Browse Definitions :
Definition

CPE credit

Continuing professional education, or CPE, credit is a term referring to the points professionals receive for participating in specialized training in IT and other fields. CPE credits are based on hours of study and count toward certification programs that enable professionals to maintain or update their credentials.

The purpose of these requirements is to ensure that professionals continue learning and remain current with developments in their industries. Continuing education and certification are crucial for helping employees and their companies be more competitive by adding to the skillsets they can offer.

Alternative terms include CEU (continuing education units) or CEC (continuing education credits).

Who needs CPE credits?

As a stepping-stone to receiving certificates, CPE credits are important for IT and other professionals. These qualifications are available across the spectrum of IT fields to those with skills ranging from entry-level to more advanced senior levels, and from established disciplines to emerging technologies such as artificial intelligence (AI) and data science.

Certifications and credentials that can help those looking to begin an IT career include:

  • CompTIA A+ Technician
  • Cisco Certified Network Associate (CCNA)
  • CompTIA Network+
  • Certified Information Systems Security Professional (CISSP)
  • Microsoft Certified Systems Engineer (MCSE)
  • Microsoft 365 Certified: Modern Desktop Administrator Associate

Many of these certifications count as continuing education units, which is how CompTIA describes its A+ certification, for example. Many IT fields -- particularly those related to cloud computing and information security -- require professionals to undergo training regularly. Generally, professionals need a certain number of credit hours to obtain a specific certification and a certain number to maintain their certification -- although the number required depends on the IT field in which a professional works.

According to a study from Global Knowledge, 87% of IT professionals have at least one certification. Four in 10 certified IT professionals received their latest certification in the last six months, while a similar number were already working on their next certification at the time of the survey.

One main benefit for certified IT professionals is higher salaries. Professionals with cloud computing and cybersecurity certifications have the highest IT salaries in the United States and Canada, according to Global Knowledge.

Another benefit of certification is improved job performance. According to Global Knowledge, "After training to achieve an IT certification, over half of IT professionals said the quality of their work has improved, while one-third find their work more engaging post-certification. Another 15% say they now make fewer errors."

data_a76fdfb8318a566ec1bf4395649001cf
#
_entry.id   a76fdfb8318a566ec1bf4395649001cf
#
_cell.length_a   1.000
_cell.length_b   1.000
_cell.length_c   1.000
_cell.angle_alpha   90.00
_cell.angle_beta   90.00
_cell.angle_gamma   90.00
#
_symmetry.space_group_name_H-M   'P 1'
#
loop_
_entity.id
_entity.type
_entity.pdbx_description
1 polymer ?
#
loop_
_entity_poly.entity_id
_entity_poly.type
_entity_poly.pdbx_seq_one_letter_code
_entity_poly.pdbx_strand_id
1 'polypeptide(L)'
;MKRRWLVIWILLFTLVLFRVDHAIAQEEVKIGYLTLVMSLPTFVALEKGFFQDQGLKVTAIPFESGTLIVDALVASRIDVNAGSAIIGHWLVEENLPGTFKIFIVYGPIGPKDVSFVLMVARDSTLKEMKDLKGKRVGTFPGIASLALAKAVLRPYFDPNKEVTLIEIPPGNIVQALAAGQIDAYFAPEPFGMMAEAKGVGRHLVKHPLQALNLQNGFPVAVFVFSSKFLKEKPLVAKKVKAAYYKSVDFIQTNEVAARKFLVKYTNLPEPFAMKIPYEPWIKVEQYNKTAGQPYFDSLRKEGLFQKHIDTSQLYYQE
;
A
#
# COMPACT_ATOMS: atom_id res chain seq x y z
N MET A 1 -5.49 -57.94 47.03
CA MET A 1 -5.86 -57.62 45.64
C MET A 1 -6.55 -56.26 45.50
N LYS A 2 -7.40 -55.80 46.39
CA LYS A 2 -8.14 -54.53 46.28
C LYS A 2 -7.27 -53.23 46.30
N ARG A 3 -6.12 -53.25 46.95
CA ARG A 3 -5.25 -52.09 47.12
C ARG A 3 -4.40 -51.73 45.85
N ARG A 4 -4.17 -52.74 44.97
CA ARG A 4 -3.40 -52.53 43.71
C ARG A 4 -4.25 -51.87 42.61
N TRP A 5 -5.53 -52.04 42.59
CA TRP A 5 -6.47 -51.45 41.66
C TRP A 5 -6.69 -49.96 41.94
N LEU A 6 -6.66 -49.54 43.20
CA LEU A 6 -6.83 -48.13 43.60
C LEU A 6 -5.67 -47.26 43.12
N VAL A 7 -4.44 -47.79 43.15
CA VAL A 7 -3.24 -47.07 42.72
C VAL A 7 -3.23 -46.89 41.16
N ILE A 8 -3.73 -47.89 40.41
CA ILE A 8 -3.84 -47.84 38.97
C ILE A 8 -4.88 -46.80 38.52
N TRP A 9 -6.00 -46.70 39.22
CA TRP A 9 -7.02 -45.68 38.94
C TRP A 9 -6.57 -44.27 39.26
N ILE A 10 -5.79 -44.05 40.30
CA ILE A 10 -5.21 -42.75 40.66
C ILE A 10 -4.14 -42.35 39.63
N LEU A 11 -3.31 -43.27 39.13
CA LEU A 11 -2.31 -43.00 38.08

How to earn CPE credits

Industry associations, colleges, vocational schools and private companies provide training for CPE credits. Before beginning training, professionals should research the organization that will be providing the credits and make sure that those credits can count toward their required professional education. How strict standards are will vary within different IT fields.

Organizations involved in continuing education programs for IT-related jobs include CompTIA, the Project Management Institute, (ISC)2 (International Information Systems Security Certification Consortium), and ISACA (Information Systems Audit and Control Association), among others. These organizations often team up with colleges, trade schools and companies to help professionals earn CPE credit hours. For example, (ISC)² partners with security organizations and technology innovators for this purpose.

What qualifies as CPE?

The type of continuing education provided and how it is conducted usually determines the number of CPE credits that are awarded. CPE includes programs such as training workshops, conferences, in-person and online classes as well as webinars. Serving on industry boards, self-study, submitting an article in the field, and volunteer work (such as mentoring a student) may also help professionals rack up CPE credits. To get CPE credits toward the (ISC)2 qualification, for example, professionals might do some combination of this as well as gain points for getting an MBA or inviting an industry professional to speak at an event.

In some IT fields, professionals can accumulate CPE credits by taking online quizzes. For example, according to Information Security magazine, security pros can take quizzes in a variety of information security fields, including identity and access management (IAM), information security management (ISM), AI security risks, and network security, to test their knowledge and earn CPE credit hours.

CPE programs vary in length, although some are relatively short and may be focused on a general refresher of professional competencies or an overview of a new technology, practice or skill. Additionally, some IT certification programs allow a certain portion of the candidate's CPE units to come from other fields.